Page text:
Coast Guard grilled on reaction to spill

As oil from a damaged cargo ship spilled into the San Francisco Bay on Wednesday, high-ranking city officials sat unaware of the scope and size of the environmental problem that now encompasses areas from Hunters Point and Point Richmond through the Golden Gate to Ocean Beach and Stinson Beach.

Initial reports of the amount of toxic oil that gushed into the Bay from the hull of the 900-foot Cosco Busan after it crashed into the base of the Bay Bridge on Wednesday morning at about 8:30 a.m. was roughly 140 gallons.

However, it wasn’t until about seven hours later that it become apparent the oil spill was one of the biggest in the Bay in almost two decades, dumping 58,000 gallons of fuel that threatens miles of pristine coastline and hundreds of Bay species.

The underreported size of the fuel leakage has city officials questioning the Coast Guard’s response to the accident.

“We’re going to get to the bottom of what happened and what didn’t happen,” Mayor Gavin Newsom said Thursday. He said he was not informed of the extent of the spill until roughly 10 p.m. Wednesday. “There’s going to be action by The City, legal action. And there’s going to be new protocols that we put in place to make sure this never happens again in the future.”

U.S. Coast Guard Capt. William Uberti, the federal on-scene coordinator, rejected any suggestion that the spill could have been contained more quickly. However, the log also suggests that both the ship’s crew and some Coast Guard personnel vastly underestimated the scope of the spill at first.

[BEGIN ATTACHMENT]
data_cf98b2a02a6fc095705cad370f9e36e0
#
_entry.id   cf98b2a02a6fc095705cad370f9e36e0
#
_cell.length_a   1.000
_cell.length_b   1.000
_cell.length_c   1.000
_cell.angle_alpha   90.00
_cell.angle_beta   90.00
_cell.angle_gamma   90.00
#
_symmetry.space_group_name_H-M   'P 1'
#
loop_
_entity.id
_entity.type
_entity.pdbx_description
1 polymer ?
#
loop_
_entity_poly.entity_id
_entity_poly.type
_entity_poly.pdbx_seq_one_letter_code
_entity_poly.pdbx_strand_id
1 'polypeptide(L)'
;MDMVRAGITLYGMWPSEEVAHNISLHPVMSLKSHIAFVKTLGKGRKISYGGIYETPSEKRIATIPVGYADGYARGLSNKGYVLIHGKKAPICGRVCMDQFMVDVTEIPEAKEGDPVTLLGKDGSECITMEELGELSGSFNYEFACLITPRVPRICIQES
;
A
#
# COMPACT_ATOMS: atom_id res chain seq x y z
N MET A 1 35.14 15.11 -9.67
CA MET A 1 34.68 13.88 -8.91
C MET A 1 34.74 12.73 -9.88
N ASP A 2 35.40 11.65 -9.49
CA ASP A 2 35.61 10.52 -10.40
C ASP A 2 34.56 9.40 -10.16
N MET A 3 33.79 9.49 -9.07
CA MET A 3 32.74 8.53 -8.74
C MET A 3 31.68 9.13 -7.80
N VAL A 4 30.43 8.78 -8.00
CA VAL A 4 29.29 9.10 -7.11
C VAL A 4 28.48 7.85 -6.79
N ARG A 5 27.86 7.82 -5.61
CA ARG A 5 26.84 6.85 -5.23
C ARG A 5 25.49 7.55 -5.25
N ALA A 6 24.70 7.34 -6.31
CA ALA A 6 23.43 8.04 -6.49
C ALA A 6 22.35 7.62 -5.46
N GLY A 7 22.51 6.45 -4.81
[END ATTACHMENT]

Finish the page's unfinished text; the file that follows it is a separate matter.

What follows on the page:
The Coast Guard began receiving reports from its own personnel that suggested a much bigger spill, including oil washing up on piers miles away, and “oiled birds and wildlife.” Yet at 4:49 p.m., more than eight hours after the collision, a team of officials from the Coast Guard, the California Department of Fish and Game, and the San Francisco Police Department estimated “400 gallons in the water total,” according to the log.

Uberti disputed that, saying Coast Guard personnel knew the full extent of the spill by around 4 p.m. He said the Coast Guard and private response firms responded immediately after the incident, and he rejected any suggestion that the crews could have contained the spill more quickly.

“We mobilized as if it was a big spill right away,” Uberti said.

About 9,500 gallons of fuel had been recovered by late Thursday and 18,000 thousand feet of boom, a protective barrier for the shoreline, had been laid out. As many as 11 boats skimmed the Bay and ocean beyond the Golden Gate Bridge, attempting to suck up the oil.

Helicopters hung over the Bay most of the day, assessing the damage as teams walked local beaches, scooping up oil as well as oil-soaked sea life, both dead and alive.

dsmith@examiner.com

Examiner Staff Writer Bonnie Eslinger and the AP contributed to this report.

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